An animated series based on the European comic book about an American cowboy described as "The man who shoots faster than his shadow." Lucky Luke, with his horse Double Six, travels the Old...
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An animated series based on the European comic book about an American cowboy described as "The man who shoots faster than his shadow." Lucky Luke, with his horse Double Six, travels the Old West to right wrongs and bring evildoers (usually his traditional enemies the Dalton Brothers) to justice. Written by
Jean-Marc Rocher <email@example.com>
Not perfect, not all that a fan could have wished for but good entertainment
Mind you, dear reader, I'm writing this from a German perspective and the German-version of those 26 episodes produced by Gaumont & Hanna-Barbera Productions. Versions in your own country may hence vary.
Next to "Asterix" (and without bothering to check it up), I would presume that "Lucky Luke" was the second-most famous comics in Europe during the 1970's and 80's. If you'd collect one, you'd invariably come in contact with the other, so most people collected both series anyway. So, obviously a cartoon-series was produced and obviously the kids flocked to the television whenever it aired. Hence, fond memories for those who grew up around that time, but we have to admit that the show was not without flaws.
A good part of that is to be blamed on the Hanna-Barbera studios, which were notorious for cutting corners and to a point even understandable keep any costs as low as possible. It shows in the overall animation, which is a far-cry from the loving details of the comic-books. To mind come the classic "Tom & Jerry" cartoons and what they ended up looking like after HB-Productions got their hands on the franchise. There's a distinct difference in quality between the intro (I presume this was done by the French Gaumont), which looked like straight from the comic-book and the actual show itself. To be fair: the quality of the animation still beats many contemporary, shoddily CGI-assembled cartoons, but as a comic fan one would have expected a little more effort.
As to the stories themselves: they were of course adapted straight from the comics, which made it difficult since the episodes are only roughly 20 minutes long. Difficult to cram in the often complex, detail-loving stories of the comics into such short a space. Most episodes were so condensed or even taken completely out of context, that you often only the title and the title-figures reminded of the original stories. And of course the show was targeted primarily at kids and teens, while the comics enjoyed an audience of both young and old. That gave the show a childish air, filled with juvenile jokes rather than the wit of the comic, that didn't sit well with many fans. Catchphrases keep repeating themselves over and over, pointing toward lazy script writing, Jolly Jumper is way chattier and the dog, Rantaplan who in the comic only appears sporadically, usually involving story lines with The Daltons has a much permanent role as a (more often than not) annoying sidekick in the cartoons.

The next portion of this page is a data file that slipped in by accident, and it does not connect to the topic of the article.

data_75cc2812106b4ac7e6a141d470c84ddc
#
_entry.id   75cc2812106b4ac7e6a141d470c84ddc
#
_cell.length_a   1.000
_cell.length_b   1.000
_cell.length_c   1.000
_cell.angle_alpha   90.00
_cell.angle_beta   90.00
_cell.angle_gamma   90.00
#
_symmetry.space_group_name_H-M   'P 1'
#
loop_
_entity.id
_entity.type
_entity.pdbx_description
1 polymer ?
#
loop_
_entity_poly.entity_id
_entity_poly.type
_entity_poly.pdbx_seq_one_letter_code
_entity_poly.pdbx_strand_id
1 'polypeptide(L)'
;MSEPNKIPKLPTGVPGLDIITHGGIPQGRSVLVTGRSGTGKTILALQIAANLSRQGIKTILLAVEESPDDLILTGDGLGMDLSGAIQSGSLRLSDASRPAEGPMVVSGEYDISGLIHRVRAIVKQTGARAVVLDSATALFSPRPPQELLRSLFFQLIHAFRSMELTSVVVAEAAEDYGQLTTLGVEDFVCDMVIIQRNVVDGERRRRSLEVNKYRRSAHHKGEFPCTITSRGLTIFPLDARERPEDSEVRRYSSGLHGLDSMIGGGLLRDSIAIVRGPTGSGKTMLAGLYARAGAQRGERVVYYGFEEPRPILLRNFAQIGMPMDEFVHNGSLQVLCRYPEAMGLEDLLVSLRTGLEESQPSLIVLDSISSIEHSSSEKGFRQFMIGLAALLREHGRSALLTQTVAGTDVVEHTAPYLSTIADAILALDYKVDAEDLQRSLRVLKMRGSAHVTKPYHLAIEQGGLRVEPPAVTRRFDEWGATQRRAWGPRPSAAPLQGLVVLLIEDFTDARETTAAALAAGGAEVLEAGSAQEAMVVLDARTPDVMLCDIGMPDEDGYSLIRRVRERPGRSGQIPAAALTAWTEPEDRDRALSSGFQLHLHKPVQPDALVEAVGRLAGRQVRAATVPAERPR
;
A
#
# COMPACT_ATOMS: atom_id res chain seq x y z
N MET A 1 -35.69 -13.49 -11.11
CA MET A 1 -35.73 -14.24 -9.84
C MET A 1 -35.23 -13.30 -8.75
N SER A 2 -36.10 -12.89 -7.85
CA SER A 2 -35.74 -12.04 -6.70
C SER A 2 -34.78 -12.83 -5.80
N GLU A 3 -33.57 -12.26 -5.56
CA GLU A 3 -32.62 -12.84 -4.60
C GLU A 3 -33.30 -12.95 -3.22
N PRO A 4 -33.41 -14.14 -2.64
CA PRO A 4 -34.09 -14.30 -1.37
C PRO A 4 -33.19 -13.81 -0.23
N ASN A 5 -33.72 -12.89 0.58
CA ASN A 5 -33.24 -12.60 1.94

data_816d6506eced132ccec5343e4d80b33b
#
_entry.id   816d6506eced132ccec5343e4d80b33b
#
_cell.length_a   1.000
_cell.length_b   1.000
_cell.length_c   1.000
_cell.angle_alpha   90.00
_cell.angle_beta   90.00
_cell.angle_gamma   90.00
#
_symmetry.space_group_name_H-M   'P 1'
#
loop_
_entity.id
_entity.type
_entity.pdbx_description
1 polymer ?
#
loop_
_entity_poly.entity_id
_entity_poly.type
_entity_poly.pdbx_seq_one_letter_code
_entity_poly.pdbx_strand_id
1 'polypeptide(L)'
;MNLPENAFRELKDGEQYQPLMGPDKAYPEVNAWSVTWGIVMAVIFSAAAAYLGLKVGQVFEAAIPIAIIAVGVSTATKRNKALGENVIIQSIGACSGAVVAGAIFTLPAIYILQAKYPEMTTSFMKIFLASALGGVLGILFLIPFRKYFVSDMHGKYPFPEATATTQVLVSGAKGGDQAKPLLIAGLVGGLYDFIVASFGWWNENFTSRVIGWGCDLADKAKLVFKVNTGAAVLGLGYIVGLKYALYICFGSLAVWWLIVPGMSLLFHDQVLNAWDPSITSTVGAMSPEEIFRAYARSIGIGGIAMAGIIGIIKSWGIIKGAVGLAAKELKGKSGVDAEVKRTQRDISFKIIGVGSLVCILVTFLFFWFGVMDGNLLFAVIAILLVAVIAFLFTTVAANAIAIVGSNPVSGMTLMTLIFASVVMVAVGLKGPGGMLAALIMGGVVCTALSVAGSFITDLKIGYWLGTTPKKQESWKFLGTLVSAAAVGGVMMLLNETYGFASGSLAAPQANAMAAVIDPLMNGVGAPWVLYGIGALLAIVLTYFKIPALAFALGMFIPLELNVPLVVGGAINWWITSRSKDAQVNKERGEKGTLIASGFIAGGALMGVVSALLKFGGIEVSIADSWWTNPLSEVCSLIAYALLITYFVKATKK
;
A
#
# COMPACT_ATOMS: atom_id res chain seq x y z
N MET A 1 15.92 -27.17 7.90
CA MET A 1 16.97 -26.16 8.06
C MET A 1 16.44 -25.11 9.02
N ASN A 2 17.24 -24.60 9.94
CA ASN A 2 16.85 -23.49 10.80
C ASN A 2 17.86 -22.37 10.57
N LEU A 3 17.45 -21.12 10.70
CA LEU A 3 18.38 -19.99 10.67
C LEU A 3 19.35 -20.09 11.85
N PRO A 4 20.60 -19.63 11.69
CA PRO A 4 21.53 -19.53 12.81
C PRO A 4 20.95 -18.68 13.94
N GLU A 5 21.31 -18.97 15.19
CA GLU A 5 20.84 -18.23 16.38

Like "Asterix", "Lucky Luke" was not mere slapstick or kid's entertainment, but also had a certain educational value (Goscinny was painstakingly about details, making the stories and places as authentic as possible), but don't expect to find any of that in the cartoons. Some oversensitive readers have criticized that many of the characters in the comic were way to "stereotypical". Hence, you had the lazy Mexican, the sneaky and reclusive Asians, the simple-minded and gullible Indians, etc., but same could be said about any other character in the comics. Most important though, none of these depictions were anywhere near spiteful, but rather lovingly 'over-stretched'. Don't expect any of that in the squeaky-clean cartoon either. Same goes for Luke's iconic cigarette, which makes no appearance, no doubt upon the insistence of the American production company. Of course, a few years later, when the anti-smoking-hysteria hit Europe as well, the cigarette in the comics was replaced by a straw as well, leaving many fans to lament that Lucky Luke simply wasn't the same anymore. Some hardcore fans have gone as far as to draw in their own pictures of cigarettes into the comic. Some merely defacing the drawings, others turning it into a real art, creating "alternative versions" that would make them worth a handsome price among collectors (but of course most hardcore fans would never sell their comics).
Overall, this analysis may give the impression that the cartoon-show was rather bleak. Not so. It does have redeeming values and, as said, a strong nostalgic factor for people who grew up with it. But it simply didn't get anywhere close to the original cult-comics. In fact, more than "Asterix", "Lucky Luke" seemed to have a much harder time translating to any other media, including a number of rather mediocre real-life-action films. Special praise must be given to the title-song and the ending credits "Poor, lonesome cowboy", which (if I'm correct) are identical in most countries, but with varying, local singers. In the German version, both songs are performed by Country & Schlager singer Freddie Quinn, and most viewers from my generation will probably still be able to whistle and sing along, even 30-odd years later.
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